Check In part (a) the concentration remaining after 1.00 yr (that is, 1.2 × 10–7 g/cm3) is less than the original concentration (5.0 × 10–7 g/cm3), as it should be. In (b) the given concentration (3.0 × 10–7 g/cm3) is greater than that remaining after 1.00 yr, indicating that the time must be less than a year. Thus, t = 0.35 yr is a reasonable answer.


The decomposition of dimethyl ether, (CH3)2O, at 510 °C is a first-order process with a rate constant of 6.8 × 10–4 s–1:

(CH3)2O(g) → CH4(g) + H2(g) + CO(g)

If the initial pressure of (CH3)2O is 135 torr, what is its pressure after 1420 s?

Answer: 51 torr

Equation 14.13 can be used to verify whether a reaction is first order and to determine its rate constant. This equation has the form of the general equation for a straight line, y = mx + b, in which m is the slope and b is the y-intercept of the line (Appendix A.4):

For a first-order reaction, therefore, a graph of ln[A]t versus time gives a straight line with a slope of k and a y-intercept of ln[A]0. A reaction that is not first order will not yield a straight line.

As an example, consider the conversion of methyl isonitrile (CH3NC) to its isomer acetonitrile (CH3CN) (FIGURE 14.7). Because experiments show that the reaction is first order, we can write the rate equation:

ln[CH3NC]t = –kt + ln[CH3NC]0

FIGURE 14.7 The first-order reaction of CH3NC conversion into CH3CN.

We run the reaction at a temperature at which methyl isonitrile is a gas (199 °C), and FIGURE 14.8 (a) shows how the pressure of this gas varies with time. We can use pressure as a unit of concentration for a gas because we know from the ideal-gas law the pressure is directly proportional to the number of moles per unit volume. Figure 14.8(b) shows that a plot of the natural logarithm of the pressure versus time is a straight line. The slope of this line is –5.1 × 10–5 s–1. (You should verify this for yourself, remembering that your result may vary slightly from ours because of inaccuracies associated with reading the graph.) Because the slope of the line equals –k, the rate constant for this reaction equals 5.1 × 10–5 s–1.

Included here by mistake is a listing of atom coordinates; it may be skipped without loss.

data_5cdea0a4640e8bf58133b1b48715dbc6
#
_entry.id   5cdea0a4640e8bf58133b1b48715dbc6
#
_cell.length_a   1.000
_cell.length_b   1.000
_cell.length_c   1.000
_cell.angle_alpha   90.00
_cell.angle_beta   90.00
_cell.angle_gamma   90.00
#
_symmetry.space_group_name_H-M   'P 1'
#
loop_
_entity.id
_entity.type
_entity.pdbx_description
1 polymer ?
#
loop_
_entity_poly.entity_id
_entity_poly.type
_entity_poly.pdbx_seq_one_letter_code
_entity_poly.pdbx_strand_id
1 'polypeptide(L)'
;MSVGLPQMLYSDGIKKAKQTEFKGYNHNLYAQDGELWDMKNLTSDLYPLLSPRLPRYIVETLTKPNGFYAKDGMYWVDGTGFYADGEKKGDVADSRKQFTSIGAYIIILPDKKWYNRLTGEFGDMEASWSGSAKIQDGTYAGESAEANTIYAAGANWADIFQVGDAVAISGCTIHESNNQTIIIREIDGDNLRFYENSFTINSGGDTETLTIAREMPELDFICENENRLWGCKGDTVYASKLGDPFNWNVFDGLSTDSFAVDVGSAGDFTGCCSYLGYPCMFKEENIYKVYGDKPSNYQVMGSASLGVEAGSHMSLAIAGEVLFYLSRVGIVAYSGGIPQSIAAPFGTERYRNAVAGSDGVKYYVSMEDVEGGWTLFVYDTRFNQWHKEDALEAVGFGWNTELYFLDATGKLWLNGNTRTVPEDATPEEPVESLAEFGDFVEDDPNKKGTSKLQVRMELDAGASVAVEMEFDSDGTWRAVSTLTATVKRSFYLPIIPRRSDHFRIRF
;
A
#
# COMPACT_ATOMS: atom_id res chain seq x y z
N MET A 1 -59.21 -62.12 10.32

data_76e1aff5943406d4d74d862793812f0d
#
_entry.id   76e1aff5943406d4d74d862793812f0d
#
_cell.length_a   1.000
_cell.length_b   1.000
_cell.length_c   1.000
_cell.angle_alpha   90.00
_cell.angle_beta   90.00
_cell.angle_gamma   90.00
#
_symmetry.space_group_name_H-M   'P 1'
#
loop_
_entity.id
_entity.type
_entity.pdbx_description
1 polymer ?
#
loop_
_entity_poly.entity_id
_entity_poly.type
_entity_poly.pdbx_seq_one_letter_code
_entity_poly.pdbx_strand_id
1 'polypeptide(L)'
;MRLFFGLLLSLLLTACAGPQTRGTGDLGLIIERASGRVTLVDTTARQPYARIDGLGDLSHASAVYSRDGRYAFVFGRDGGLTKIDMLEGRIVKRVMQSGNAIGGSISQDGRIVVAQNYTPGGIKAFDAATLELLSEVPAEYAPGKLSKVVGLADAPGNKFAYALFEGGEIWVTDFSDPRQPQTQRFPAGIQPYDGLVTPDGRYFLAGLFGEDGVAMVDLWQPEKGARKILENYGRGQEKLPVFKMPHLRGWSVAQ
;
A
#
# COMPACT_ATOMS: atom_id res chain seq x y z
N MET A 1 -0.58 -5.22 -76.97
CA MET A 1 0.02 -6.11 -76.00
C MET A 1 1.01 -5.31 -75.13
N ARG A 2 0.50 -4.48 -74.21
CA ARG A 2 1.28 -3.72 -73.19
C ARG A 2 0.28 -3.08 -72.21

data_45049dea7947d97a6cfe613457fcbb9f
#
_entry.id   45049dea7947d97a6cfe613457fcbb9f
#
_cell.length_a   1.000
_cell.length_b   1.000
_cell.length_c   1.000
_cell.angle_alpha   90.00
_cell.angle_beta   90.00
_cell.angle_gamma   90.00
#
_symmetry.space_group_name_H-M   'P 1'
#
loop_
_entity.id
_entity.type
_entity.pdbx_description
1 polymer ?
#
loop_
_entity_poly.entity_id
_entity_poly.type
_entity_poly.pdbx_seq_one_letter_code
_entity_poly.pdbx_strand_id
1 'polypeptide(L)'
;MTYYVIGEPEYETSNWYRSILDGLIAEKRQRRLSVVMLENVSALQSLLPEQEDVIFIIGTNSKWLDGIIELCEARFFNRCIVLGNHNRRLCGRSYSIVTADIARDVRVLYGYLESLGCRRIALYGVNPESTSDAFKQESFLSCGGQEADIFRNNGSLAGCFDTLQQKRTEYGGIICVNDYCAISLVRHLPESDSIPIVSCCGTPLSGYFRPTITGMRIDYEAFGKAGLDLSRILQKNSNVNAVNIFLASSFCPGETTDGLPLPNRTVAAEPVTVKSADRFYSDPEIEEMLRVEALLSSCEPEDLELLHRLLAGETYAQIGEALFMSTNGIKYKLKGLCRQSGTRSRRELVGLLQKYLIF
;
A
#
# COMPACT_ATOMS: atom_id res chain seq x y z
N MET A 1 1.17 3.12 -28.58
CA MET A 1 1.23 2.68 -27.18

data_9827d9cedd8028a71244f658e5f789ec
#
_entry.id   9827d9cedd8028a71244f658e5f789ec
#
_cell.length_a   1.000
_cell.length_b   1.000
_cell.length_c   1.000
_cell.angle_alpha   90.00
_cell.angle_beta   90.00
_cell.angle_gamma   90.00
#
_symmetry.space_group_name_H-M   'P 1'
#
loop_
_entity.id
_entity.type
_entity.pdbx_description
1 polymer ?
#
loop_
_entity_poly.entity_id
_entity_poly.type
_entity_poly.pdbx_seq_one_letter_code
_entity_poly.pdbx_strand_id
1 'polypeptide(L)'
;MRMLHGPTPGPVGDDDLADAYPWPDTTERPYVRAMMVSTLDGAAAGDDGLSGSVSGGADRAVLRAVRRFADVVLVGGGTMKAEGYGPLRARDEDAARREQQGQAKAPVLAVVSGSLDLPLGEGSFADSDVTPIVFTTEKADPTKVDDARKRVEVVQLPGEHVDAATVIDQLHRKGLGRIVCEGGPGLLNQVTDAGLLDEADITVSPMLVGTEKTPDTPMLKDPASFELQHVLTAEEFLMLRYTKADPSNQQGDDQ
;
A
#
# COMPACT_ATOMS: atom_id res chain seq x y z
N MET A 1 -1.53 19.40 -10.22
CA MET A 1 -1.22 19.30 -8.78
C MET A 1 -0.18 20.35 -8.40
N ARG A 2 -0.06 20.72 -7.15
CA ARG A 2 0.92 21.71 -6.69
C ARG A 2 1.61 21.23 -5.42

Second-Order Reactions

A second-order reaction is one whose rate depends either on a reactant concentration raised to the second power or on the concentrations of two reactants each raised to the first power. For simplicity, let's consider reactions of the type A → products or A + B → products that are second order in just one reactant, A:

With the use of calculus, this differential rate law can be used to derive the integrated rate law

This equation, like Equation 14.13, has four variables, k, t, [A]0, and[A]t, and any one of these can be calculated knowing the other three. Equation 14.14 also has the form of a straight line (y = mx + b). If the reaction is second order, a plot of 1/[A]t versus t yields a straight line with slope kand y-intercept 1/[A]0. One way to distinguish between first-and second-order rate laws is to graph both ln[A]t and 1/[A]t against t. If the ln[A]t plot is linear, the reaction is first order; if the 1/[A]t plot is linear, the reaction is second order.


What can you conclude from the fact that the plot of ln P versus t is linear?

FIGURE 14.8 Kinetic data for conversion of methyl isonitrile into acetonitrile.

SAMPLE EXERCISE 14.8 Determining Reaction Order from the Integrated Rate Law

The following data were obtained for the gas-phase decomposition of nitrogen dioxide at 300 °C, NO2(g) → NO(g) + ½ O2(g):

Is the reaction first or second order in NO2?


Analyze We are given the concentrations of a reactant at various times during a reaction and asked to determine whether the reaction is first or second order.

Plan We can plot ln[NO2] and 1/[NO2] against time. One or the other will be linear, indicating whether the reaction is first or second order.

Solve To graph ln[NO2] and 1/[NO2] against time, we will first prepare the following table from the data given:

As FIGURE 14.9 shows, only the plot of 1/[NO2] versus time is linear. Thus, the reaction obeys a second-order rate law: Rate = k[NO2]2. From the slope of this straight-line graph, we determine that k = 0.543 M–1 s–1 for the disappearance of NO2.